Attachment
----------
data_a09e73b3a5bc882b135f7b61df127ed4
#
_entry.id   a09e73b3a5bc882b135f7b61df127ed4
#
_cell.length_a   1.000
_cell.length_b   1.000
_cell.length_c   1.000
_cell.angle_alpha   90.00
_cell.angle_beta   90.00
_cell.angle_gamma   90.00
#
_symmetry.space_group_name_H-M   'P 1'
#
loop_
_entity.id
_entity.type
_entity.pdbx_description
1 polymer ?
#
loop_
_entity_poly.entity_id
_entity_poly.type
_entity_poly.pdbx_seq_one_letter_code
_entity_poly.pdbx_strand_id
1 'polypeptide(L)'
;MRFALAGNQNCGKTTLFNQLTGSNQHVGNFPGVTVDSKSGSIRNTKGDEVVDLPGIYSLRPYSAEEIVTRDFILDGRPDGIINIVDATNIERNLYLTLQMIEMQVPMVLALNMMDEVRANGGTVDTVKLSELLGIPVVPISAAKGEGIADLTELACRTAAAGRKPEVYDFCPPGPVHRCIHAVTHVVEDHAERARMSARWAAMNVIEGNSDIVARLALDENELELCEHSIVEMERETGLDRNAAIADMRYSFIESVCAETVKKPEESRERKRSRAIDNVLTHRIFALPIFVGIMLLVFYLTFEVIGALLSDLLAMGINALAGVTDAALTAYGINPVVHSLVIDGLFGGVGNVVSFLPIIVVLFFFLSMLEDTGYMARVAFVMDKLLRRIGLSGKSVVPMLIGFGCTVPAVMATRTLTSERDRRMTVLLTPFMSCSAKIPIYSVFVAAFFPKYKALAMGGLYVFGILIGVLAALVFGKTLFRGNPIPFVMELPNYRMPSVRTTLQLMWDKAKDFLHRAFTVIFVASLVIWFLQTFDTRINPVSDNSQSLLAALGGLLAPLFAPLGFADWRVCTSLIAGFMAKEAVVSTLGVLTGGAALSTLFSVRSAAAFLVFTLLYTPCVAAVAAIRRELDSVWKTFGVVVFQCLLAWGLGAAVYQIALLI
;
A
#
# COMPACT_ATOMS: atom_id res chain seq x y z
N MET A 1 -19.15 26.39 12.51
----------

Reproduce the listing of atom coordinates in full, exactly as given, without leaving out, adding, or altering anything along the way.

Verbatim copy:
data_a09e73b3a5bc882b135f7b61df127ed4
#
_entry.id   a09e73b3a5bc882b135f7b61df127ed4
#
_cell.length_a   1.000
_cell.length_b   1.000
_cell.length_c   1.000
_cell.angle_alpha   90.00
_cell.angle_beta   90.00
_cell.angle_gamma   90.00
#
_symmetry.space_group_name_H-M   'P 1'
#
loop_
_entity.id
_entity.type
_entity.pdbx_description
1 polymer ?
#
loop_
_entity_poly.entity_id
_entity_poly.type
_entity_poly.pdbx_seq_one_letter_code
_entity_poly.pdbx_strand_id
1 'polypeptide(L)'
;MRFALAGNQNCGKTTLFNQLTGSNQHVGNFPGVTVDSKSGSIRNTKGDEVVDLPGIYSLRPYSAEEIVTRDFILDGRPDGIINIVDATNIERNLYLTLQMIEMQVPMVLALNMMDEVRANGGTVDTVKLSELLGIPVVPISAAKGEGIADLTELACRTAAAGRKPEVYDFCPPGPVHRCIHAVTHVVEDHAERARMSARWAAMNVIEGNSDIVARLALDENELELCEHSIVEMERETGLDRNAAIADMRYSFIESVCAETVKKPEESRERKRSRAIDNVLTHRIFALPIFVGIMLLVFYLTFEVIGALLSDLLAMGINALAGVTDAALTAYGINPVVHSLVIDGLFGGVGNVVSFLPIIVVLFFFLSMLEDTGYMARVAFVMDKLLRRIGLSGKSVVPMLIGFGCTVPAVMATRTLTSERDRRMTVLLTPFMSCSAKIPIYSVFVAAFFPKYKALAMGGLYVFGILIGVLAALVFGKTLFRGNPIPFVMELPNYRMPSVRTTLQLMWDKAKDFLHRAFTVIFVASLVIWFLQTFDTRINPVSDNSQSLLAALGGLLAPLFAPLGFADWRVCTSLIAGFMAKEAVVSTLGVLTGGAALSTLFSVRSAAAFLVFTLLYTPCVAAVAAIRRELDSVWKTFGVVVFQCLLAWGLGAAVYQIALLI
;
A
#
# COMPACT_ATOMS: atom_id res chain seq x y z
N MET A 1 -19.15 26.39 12.51